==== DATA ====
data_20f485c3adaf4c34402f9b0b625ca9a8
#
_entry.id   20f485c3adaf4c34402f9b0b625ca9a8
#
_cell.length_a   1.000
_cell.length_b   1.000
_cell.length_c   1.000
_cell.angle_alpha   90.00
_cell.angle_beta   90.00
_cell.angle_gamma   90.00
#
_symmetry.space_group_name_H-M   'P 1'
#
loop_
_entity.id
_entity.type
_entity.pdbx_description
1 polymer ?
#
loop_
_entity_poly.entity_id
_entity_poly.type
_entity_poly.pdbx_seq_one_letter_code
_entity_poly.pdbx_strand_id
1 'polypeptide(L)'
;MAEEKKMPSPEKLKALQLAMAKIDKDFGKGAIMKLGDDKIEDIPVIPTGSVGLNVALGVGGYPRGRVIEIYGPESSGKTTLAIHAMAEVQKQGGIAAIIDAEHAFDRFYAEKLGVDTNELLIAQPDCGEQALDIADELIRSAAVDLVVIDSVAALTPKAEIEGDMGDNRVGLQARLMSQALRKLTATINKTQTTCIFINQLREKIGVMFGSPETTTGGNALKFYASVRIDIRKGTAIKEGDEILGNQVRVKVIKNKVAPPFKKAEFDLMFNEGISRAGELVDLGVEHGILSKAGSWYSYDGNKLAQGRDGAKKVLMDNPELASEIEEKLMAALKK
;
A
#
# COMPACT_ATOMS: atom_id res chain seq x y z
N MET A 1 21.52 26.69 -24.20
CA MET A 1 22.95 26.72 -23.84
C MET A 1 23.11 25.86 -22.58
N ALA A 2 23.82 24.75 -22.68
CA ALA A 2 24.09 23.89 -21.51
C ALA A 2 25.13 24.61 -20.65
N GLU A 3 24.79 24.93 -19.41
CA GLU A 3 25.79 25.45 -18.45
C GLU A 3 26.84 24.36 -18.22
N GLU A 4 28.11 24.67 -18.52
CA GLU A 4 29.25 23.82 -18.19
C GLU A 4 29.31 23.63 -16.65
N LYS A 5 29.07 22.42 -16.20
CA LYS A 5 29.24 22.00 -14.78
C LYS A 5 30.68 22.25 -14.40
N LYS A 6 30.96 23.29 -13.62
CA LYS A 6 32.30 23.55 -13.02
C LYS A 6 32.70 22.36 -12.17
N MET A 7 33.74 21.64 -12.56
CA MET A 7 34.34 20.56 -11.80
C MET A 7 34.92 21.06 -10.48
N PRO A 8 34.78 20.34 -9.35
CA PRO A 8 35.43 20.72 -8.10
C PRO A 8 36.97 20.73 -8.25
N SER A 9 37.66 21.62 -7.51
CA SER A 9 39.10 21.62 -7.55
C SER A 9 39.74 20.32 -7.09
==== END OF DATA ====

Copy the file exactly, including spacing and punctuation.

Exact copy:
data_20f485c3adaf4c34402f9b0b625ca9a8
#
_entry.id   20f485c3adaf4c34402f9b0b625ca9a8
#
_cell.length_a   1.000
_cell.length_b   1.000
_cell.length_c   1.000
_cell.angle_alpha   90.00
_cell.angle_beta   90.00
_cell.angle_gamma   90.00
#
_symmetry.space_group_name_H-M   'P 1'
#
loop_
_entity.id
_entity.type
_entity.pdbx_description
1 polymer ?
#
loop_
_entity_poly.entity_id
_entity_poly.type
_entity_poly.pdbx_seq_one_letter_code
_entity_poly.pdbx_strand_id
1 'polypeptide(L)'
;MAEEKKMPSPEKLKALQLAMAKIDKDFGKGAIMKLGDDKIEDIPVIPTGSVGLNVALGVGGYPRGRVIEIYGPESSGKTTLAIHAMAEVQKQGGIAAIIDAEHAFDRFYAEKLGVDTNELLIAQPDCGEQALDIADELIRSAAVDLVVIDSVAALTPKAEIEGDMGDNRVGLQARLMSQALRKLTATINKTQTTCIFINQLREKIGVMFGSPETTTGGNALKFYASVRIDIRKGTAIKEGDEILGNQVRVKVIKNKVAPPFKKAEFDLMFNEGISRAGELVDLGVEHGILSKAGSWYSYDGNKLAQGRDGAKKVLMDNPELASEIEEKLMAALKK
;
A
#
# COMPACT_ATOMS: atom_id res chain seq x y z
N MET A 1 21.52 26.69 -24.20
CA MET A 1 22.95 26.72 -23.84
C MET A 1 23.11 25.86 -22.58
N ALA A 2 23.82 24.75 -22.68
CA ALA A 2 24.09 23.89 -21.51
C ALA A 2 25.13 24.61 -20.65
N GLU A 3 24.79 24.93 -19.41
CA GLU A 3 25.79 25.45 -18.45
C GLU A 3 26.84 24.36 -18.22
N GLU A 4 28.11 24.67 -18.52
CA GLU A 4 29.25 23.82 -18.19
C GLU A 4 29.31 23.63 -16.65
N LYS A 5 29.07 22.42 -16.20
CA LYS A 5 29.24 22.00 -14.78
C LYS A 5 30.68 22.25 -14.40
N LYS A 6 30.96 23.29 -13.62
CA LYS A 6 32.30 23.55 -13.02
C LYS A 6 32.70 22.36 -12.17
N MET A 7 33.74 21.64 -12.56
CA MET A 7 34.34 20.56 -11.80
C MET A 7 34.92 21.06 -10.48
N PRO A 8 34.78 20.34 -9.35
CA PRO A 8 35.43 20.72 -8.10
C PRO A 8 36.97 20.73 -8.25
N SER A 9 37.66 21.62 -7.51
CA SER A 9 39.10 21.62 -7.55
C SER A 9 39.74 20.32 -7.09